Rekindling the joy of teaching

Rekindling the joy of teaching

Undoubtedly, reading gives us many thought-provoking ideas. These ideas, at times, prove potent enough to entirely change the course of our life in a positive direction.

Once, while sitting awfully idle at my home, I held a collection of John Milton’s poems. To keep boredom at bay, I causally began to thumb through its pages. The anthology contained one of my favourite poems On His Blindness. Even a hurried reading of that small poem infused a new passion into my life.

Someone aptly said that literature gives wings to your ideas and sometimes you set new ideals after finishing a good read. The concluding line, “They also serve who stand and wait” resurrected me like a phoenix rising from the ashes. 

I realised I, too, could make a small but significant contribution to the society with my intent to serve and rise like phoenix. For a moment, I was at a loss on how to add meaning to my bland life. I told myself, “What if I don’t have any job right now? I am a trained teacher, after all.” The idea was beginning to take shape in my mind, though it was still in its embryonic stage.

Deep in cogitation, I was standing on the terrace of my house the same evening. All of a sudden, I happened to view a group of urchins playing on our street. My half-baked idea finally took shape. And I could wait no longer to execute it. That night I kept restlessly tossing and turning in my bed waiting for the sun to rise. As the day broke, with bated breath, I reached the nearby slum.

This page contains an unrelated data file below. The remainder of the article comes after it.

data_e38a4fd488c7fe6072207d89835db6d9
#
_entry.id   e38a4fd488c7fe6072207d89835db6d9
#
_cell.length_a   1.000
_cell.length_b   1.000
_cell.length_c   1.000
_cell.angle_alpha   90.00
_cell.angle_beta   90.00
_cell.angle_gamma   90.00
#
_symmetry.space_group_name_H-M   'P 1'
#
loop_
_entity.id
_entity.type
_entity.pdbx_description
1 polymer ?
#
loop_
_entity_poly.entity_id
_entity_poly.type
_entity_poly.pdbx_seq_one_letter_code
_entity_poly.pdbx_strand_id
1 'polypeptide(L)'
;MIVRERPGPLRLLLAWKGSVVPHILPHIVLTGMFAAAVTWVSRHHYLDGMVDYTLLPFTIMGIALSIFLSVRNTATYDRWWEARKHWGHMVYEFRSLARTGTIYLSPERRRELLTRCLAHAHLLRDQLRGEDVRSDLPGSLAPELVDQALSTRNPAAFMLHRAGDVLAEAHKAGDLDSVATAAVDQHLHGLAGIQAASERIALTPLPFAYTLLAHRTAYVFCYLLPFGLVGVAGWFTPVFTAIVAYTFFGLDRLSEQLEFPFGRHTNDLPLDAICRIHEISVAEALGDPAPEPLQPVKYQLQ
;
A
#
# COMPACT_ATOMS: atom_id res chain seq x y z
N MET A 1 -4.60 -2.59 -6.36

The sight was somewhat similar to the previous evening as many half-clad shabby-looking kids were loitering aimlessly about. With my steely resolve, I intimated the parents about my plan and proposed to teach their kids every day from morning to noon. The broad smiles on their faces indicated their approval. Much to my delight, one of the parents living in a ‘pucca makan’, a cemented house, offered to clear up some place where I could set up my classroom.

Now, the infrastructure was ready for my community school and no government affiliation was needed to go ahead. The next day, when I reached the venue, a class of more than 20 students was waiting for their first experience in formal teaching. The eager, excited faces of the innocent kids ignited my spirits all the more. A long-time hibernating teacher was back to form with a bang. 

Almost six months have rolled by. My students are learning a great deal of new things, and gaining more knowledge with every passing day. Delightfully, the number of students has also doubled and so has my enthusiasm. Though I don’t receive any remuneration, there is a profound sense of inner satisfaction and that is ample compensation for me.